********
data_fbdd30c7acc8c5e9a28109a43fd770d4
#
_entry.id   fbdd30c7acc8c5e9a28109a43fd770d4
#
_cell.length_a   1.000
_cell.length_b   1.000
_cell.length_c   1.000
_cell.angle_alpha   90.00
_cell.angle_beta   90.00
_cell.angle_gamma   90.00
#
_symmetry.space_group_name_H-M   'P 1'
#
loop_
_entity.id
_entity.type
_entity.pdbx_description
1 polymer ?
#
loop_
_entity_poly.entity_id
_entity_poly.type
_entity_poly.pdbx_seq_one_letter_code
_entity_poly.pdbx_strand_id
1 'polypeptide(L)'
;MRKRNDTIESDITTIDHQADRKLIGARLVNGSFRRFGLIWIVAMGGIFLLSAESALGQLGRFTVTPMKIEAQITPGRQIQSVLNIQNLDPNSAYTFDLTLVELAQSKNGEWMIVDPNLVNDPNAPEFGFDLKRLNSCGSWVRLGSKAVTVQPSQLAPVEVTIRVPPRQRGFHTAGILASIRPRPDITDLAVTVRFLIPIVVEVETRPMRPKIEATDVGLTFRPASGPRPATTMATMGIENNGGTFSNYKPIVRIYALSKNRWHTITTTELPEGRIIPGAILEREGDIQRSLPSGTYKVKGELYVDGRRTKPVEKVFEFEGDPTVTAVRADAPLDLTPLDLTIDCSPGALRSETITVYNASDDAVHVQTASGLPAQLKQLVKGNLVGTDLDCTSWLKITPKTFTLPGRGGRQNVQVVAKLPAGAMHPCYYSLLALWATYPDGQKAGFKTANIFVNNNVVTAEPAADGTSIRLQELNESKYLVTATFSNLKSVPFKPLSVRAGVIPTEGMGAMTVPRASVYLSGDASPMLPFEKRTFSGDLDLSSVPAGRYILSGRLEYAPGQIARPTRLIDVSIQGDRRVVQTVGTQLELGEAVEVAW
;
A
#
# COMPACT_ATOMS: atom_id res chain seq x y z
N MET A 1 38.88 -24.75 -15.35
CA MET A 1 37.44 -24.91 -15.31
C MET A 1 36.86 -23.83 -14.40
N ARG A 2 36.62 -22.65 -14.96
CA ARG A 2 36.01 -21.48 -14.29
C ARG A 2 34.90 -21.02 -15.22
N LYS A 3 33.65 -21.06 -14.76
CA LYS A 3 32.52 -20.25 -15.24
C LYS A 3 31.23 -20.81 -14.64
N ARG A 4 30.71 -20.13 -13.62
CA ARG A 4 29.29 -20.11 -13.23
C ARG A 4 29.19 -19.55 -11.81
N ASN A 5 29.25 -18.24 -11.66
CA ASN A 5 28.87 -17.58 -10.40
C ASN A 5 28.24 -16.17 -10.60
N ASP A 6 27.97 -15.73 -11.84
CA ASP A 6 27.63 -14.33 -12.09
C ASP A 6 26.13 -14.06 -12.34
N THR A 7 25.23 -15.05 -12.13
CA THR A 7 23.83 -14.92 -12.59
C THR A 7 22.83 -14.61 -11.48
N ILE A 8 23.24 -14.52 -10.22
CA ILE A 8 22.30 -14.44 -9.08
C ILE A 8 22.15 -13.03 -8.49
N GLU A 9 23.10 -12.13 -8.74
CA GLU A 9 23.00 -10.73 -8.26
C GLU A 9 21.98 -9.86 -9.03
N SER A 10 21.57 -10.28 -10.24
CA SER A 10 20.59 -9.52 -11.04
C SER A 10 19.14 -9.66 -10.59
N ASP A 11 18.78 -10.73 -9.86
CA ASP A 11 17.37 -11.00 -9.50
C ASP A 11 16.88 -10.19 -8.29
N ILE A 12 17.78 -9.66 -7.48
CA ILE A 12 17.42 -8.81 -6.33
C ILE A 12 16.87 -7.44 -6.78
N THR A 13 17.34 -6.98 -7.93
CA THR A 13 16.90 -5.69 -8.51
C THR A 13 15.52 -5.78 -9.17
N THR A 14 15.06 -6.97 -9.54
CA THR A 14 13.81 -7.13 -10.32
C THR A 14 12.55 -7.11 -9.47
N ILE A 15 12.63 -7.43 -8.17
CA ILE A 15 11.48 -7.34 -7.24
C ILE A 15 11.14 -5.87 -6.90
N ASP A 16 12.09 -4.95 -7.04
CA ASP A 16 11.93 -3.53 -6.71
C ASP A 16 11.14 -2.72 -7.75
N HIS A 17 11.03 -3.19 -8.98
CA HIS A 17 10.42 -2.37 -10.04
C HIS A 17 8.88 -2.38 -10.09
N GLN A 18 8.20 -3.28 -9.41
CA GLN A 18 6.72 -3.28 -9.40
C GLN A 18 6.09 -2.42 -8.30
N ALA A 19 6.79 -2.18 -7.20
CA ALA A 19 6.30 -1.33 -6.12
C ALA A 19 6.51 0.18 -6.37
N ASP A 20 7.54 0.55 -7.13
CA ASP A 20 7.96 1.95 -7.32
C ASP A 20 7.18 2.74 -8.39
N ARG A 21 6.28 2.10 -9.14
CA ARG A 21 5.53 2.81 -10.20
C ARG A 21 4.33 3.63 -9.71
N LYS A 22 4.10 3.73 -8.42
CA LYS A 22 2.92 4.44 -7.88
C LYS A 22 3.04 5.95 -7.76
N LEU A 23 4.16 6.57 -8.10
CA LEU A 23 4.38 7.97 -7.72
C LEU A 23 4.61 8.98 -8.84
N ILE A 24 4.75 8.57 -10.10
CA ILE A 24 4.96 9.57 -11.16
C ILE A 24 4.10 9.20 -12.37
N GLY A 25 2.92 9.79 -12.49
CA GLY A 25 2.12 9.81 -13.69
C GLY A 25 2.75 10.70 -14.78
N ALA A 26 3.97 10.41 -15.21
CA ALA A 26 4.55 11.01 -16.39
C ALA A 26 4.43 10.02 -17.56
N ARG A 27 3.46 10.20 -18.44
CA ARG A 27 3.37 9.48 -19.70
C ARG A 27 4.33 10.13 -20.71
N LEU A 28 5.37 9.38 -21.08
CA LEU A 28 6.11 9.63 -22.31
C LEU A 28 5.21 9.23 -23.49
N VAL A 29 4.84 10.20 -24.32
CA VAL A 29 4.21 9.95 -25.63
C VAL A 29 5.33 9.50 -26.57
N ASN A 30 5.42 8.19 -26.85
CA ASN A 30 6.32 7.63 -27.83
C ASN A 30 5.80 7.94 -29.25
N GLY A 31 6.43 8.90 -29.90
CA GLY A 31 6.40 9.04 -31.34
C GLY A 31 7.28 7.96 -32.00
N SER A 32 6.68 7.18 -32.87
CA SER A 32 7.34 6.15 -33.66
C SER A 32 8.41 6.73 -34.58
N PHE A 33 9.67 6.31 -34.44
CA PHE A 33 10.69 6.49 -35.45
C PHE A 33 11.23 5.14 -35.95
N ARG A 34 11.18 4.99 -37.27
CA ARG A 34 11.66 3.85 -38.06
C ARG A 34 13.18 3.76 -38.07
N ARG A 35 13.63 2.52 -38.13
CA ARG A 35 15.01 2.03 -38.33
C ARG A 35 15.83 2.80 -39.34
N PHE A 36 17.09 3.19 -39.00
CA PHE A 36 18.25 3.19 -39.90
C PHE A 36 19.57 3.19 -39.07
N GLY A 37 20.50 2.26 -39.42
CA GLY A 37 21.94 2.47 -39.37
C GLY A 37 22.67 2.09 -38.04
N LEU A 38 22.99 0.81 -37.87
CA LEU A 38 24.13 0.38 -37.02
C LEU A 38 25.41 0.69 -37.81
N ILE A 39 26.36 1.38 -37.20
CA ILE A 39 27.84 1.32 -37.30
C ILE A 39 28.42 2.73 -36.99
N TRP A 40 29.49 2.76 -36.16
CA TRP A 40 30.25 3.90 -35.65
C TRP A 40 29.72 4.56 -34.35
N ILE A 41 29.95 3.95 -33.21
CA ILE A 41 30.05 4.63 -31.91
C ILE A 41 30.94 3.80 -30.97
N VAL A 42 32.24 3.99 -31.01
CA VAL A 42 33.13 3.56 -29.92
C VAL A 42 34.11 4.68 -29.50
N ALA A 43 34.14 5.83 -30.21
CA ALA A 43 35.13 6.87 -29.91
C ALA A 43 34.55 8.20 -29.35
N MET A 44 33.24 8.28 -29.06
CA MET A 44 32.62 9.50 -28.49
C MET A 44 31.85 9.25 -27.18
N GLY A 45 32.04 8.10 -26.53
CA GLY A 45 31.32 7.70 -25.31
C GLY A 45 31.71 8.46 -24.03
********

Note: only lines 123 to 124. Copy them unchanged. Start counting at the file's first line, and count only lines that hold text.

C GLY A 31 7.28 7.96 -32.00
N SER A 32 6.68 7.18 -32.87